- Air Force cadets ‘revolt’ after officials remove biblical verse from whiteboard
- Rep. Lee: Paul Ryan out of touch with urban Americans
- House votes down resolution to force Issa to apologize
- Kremlin blocks opposition websites; Kasparov fears Putin plans ‘something drastic’
- Saving trees? EPA wastes $1.5 million storing unneeded pamphlets in warehouse
- Scott Brown Senate bid in New Hampshire may launch soon
- Jeffrey Corzine, son of ex-N.J. governor, dead at 31
- Australian surfing magazine sorry for calling indigenous surfer ‘apeish’
- Records: Man in Fla. theater shooting also was texting
- The Putin problem: U.S. needs Russian rockets for spy satellites
Akin vows to stay in Missouri Senate race despite GOP ire
Insensitive remarks on rape at issue
A slew of Mr. Akin’s would-be Republican Senate colleagues have also called on him to withdraw, including party leader Mitch McConnell of Kentucky, and Sens. Kelly Ayotte of New Hampshire and Olympia Snowe of Maine.
Mrs. Snowe said Republicans should “deny him any and all funding” if he continues to run.
Mr. Blunt issued a joint statement Tuesday with four former Missouri senators — John Ashcroft, John Danforth, Christopher Bond and James Talent — saying the election is “simply too important” for Mr. Akin to stay in the race.
Jennifer Duffy, an analyst for Cook Political Report, said the withdrawn party support is especially damaging because Mr. Akin has already been a lackluster fundraiser, picking up just $2.2 million in contributions as of mid-July compared with $10.25 million for Mrs. McCaskill.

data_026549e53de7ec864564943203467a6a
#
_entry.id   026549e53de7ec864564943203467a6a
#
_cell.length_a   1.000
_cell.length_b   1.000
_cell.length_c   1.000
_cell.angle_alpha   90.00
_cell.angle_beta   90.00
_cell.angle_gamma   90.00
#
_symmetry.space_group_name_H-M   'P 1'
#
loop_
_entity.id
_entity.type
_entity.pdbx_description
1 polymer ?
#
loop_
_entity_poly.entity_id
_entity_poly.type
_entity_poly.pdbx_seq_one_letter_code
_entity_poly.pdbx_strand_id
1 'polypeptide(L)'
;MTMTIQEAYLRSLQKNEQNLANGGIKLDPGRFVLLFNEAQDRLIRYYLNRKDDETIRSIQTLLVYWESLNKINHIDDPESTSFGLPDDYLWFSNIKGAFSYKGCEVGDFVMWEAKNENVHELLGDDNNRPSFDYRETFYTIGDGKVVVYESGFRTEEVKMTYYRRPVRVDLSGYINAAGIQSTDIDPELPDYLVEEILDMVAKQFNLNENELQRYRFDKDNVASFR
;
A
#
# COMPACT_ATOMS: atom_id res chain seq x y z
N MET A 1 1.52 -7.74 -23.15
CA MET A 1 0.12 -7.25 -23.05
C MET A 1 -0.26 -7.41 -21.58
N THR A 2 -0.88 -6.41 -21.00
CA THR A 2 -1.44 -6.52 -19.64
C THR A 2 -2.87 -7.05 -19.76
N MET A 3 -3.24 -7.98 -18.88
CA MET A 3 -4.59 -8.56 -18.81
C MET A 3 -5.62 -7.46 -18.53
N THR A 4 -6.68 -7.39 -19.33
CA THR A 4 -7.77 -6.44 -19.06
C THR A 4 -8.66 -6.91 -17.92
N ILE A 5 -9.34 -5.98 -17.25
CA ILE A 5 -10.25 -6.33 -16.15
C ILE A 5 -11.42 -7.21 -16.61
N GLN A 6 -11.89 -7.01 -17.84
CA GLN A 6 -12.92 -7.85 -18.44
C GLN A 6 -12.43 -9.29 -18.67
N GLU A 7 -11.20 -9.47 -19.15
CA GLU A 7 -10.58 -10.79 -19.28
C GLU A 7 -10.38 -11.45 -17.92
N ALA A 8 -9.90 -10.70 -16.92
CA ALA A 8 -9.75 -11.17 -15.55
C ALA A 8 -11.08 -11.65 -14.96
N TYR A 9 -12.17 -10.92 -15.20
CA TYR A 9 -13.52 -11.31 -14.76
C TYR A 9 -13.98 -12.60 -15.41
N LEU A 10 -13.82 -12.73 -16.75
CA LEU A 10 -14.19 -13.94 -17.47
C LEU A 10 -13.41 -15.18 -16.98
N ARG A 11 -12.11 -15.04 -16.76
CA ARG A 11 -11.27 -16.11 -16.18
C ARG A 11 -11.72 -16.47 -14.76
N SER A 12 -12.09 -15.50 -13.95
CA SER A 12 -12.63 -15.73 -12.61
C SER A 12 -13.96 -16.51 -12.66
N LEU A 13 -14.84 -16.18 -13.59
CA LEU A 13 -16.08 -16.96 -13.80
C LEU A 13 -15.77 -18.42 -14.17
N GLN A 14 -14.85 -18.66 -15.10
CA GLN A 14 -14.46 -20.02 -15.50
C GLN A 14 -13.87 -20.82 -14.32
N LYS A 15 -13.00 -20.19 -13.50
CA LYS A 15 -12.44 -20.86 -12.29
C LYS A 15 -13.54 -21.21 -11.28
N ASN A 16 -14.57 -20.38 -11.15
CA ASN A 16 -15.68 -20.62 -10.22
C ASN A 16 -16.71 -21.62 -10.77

“He’s not a big fundraiser and his money is going to dry up,” Ms. Duffy said, adding that she moved the race from a tossup to a Democratic lean in the aftermath of Mr. Akin’s remarks. “The pressure is not going to end. They are not going to go, ‘OK, have it your way.’”
The party launched its latest attack Tuesday, blasting Republicans for approving a platform for their upcoming GOP convention that supports a constitutional amendment to ban abortion without stated exceptions for incest or rape.
The stance is similar to one expressed by Republicans leading up to the 2004 and 2008 conventions, but Democratic National Committee chairwoman Debbie Wasserman Schultz blasted Mr. Romney in a conference call Tuesday for not demanding that it be revised or removed.
Mr. Akin “is not alone in his extreme and dangerous views,” said Mrs. Wasserman Schultz, a Florida congresswoman. “This isn’t the kind of leadership that women and their families can afford.”
© Copyright 2014 The Washington Times, LLC. Click here for reprint permission.
About the Author
David Hill joined The Washington Times in February 2011 as a Maryland political reporter. He can be reached at email@example.com.
- Md. drivers could face eventual doubling of gas tax
- Federal appeals court restores Maryland's concealed carry law
- Md. bill would end student suspensions for mimicking gun behavior
- Maryland Senate passes bill decriminalizing small amounts of marijuana
- Virginia Gov. Bob McDonnell assailed on transportation
Latest Blog Entries
TWT Video Picks
By Bob Dole
The industrious island has proved itself worthy of U.S. inclusion
- F-35 secrets now showing up in Chinas stealth fighter
- USS Kidd sent to Indian Ocean after 'indication' of Malaysian jet crash
- FBI blocked in corruption probe involving Sens. Reid, Lee
- Warren Buffett's son to spend $23.7 million in effort to save South African rhinos
- College group's diversity event canceled after excluding white people
- Justice Department refuses info on hundreds of prosecutor misconduct cases
- MILLER: Law enforcement realizes good people with guns deter crime
- U.S. pilot scares off Iranians with 'Top Gun'-worthy stunt: 'You really ought to go home'
- Kim Jong-un calls for execution of 33 Christians
- Bill Clinton poses for photo with Bunny Ranch prostitutes
Chaos as Manhattan building explodes
Pope Francis meets his 'mini-me'
Celebrity deaths in 2014
Winter storm hits states — again